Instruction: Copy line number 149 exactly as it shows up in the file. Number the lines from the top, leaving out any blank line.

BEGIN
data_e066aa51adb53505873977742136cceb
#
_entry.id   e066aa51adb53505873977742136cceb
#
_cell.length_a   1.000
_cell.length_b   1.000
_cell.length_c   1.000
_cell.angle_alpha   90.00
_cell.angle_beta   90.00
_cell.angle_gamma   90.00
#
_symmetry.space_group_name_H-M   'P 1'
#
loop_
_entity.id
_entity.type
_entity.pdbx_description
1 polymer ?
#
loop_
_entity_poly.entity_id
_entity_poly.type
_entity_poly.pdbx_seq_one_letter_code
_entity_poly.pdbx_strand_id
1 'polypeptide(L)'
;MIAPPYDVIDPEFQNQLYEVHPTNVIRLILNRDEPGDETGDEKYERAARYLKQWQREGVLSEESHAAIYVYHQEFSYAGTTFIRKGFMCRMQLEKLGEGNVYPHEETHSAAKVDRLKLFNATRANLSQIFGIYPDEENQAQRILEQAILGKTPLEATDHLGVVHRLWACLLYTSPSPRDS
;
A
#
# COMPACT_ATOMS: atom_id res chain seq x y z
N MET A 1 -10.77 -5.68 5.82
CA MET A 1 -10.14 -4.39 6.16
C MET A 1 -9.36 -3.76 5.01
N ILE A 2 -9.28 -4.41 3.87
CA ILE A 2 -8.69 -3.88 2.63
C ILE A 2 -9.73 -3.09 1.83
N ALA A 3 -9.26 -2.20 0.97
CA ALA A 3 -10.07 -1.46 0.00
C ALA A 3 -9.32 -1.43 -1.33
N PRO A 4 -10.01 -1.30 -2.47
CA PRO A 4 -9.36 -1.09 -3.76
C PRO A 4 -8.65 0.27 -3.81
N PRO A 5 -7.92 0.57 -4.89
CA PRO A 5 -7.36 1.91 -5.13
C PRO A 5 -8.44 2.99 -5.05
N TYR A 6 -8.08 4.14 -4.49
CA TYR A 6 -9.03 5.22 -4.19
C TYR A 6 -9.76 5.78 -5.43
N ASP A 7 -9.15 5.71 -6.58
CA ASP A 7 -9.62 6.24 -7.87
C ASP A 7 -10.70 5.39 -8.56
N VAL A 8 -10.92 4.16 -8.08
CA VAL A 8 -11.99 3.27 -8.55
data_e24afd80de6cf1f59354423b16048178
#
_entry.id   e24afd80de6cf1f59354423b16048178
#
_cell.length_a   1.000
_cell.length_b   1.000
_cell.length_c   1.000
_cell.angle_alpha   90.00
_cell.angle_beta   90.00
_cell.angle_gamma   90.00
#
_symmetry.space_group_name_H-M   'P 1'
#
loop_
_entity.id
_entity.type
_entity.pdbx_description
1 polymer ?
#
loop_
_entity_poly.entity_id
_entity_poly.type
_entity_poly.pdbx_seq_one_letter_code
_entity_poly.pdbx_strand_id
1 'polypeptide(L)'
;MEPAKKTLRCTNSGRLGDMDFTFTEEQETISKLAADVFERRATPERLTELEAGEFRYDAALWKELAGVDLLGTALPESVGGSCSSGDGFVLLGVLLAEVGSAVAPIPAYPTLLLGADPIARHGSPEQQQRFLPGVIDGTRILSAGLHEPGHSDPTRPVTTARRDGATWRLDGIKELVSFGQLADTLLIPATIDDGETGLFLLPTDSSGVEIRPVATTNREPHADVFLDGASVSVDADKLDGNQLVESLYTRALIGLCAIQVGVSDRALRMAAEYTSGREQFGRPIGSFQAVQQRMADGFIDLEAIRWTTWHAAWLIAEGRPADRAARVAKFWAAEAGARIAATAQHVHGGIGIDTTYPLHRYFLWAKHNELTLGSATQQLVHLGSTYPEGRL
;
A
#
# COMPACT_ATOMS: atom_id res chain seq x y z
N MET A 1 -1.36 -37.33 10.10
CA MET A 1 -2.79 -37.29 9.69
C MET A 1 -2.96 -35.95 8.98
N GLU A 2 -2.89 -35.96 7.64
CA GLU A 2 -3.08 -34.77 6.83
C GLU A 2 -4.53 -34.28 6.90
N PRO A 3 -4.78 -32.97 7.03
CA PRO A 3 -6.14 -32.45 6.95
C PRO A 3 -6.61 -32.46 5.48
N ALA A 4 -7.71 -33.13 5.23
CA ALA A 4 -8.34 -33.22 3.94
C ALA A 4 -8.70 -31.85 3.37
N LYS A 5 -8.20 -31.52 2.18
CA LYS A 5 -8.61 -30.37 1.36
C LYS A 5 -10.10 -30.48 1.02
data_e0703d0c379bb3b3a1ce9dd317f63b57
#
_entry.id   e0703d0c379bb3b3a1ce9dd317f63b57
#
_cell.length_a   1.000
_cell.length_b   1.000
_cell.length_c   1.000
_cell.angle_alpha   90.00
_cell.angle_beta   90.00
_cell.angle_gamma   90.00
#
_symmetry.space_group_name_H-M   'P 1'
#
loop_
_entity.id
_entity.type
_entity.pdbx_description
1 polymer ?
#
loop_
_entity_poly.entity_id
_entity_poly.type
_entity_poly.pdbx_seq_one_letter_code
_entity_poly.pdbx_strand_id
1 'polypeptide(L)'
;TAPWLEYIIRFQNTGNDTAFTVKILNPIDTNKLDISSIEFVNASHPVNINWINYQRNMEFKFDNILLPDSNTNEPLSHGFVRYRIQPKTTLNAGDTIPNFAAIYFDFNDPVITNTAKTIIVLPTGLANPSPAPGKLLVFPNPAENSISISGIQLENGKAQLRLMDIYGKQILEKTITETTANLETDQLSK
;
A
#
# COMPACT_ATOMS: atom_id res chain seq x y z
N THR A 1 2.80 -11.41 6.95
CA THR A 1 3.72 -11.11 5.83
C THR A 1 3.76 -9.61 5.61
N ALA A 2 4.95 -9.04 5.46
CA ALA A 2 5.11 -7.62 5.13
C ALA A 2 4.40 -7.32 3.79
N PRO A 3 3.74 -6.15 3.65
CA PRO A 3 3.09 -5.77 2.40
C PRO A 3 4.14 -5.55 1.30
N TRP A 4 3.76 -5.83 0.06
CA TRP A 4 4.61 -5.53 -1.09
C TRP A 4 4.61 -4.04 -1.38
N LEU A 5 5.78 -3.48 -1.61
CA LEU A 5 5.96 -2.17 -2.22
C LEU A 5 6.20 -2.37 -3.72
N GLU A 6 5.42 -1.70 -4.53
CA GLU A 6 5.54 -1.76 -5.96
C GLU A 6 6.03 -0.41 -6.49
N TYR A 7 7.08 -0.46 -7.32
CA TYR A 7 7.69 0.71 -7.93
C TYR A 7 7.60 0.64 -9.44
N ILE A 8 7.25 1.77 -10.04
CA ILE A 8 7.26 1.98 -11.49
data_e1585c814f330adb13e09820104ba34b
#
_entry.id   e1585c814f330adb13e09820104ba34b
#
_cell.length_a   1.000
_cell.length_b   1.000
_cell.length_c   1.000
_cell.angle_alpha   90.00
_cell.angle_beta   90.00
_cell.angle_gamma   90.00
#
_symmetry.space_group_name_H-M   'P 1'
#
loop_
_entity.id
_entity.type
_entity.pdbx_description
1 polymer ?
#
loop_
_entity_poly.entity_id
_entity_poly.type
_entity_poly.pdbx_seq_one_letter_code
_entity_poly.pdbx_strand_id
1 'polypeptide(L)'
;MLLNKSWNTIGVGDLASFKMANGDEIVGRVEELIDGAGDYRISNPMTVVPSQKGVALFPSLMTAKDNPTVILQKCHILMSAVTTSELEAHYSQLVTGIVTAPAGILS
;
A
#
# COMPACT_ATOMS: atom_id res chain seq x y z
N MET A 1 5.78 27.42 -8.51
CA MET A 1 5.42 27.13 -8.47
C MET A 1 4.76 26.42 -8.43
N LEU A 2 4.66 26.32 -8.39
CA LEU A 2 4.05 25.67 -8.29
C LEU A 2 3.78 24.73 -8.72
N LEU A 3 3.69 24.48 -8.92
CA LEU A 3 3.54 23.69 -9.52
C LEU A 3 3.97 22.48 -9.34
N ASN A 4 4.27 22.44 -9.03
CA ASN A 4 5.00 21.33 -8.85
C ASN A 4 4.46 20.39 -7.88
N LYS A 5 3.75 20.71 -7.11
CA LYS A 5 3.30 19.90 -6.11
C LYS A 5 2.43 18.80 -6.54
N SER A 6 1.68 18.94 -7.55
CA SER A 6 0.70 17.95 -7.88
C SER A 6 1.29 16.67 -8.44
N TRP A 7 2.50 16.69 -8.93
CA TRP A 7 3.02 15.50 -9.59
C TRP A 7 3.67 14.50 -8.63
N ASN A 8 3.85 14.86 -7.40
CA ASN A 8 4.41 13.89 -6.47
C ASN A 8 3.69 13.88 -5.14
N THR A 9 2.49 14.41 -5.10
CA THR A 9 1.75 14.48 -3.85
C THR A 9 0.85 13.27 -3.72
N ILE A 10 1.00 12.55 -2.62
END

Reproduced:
C TYR A 7 7.60 0.64 -9.44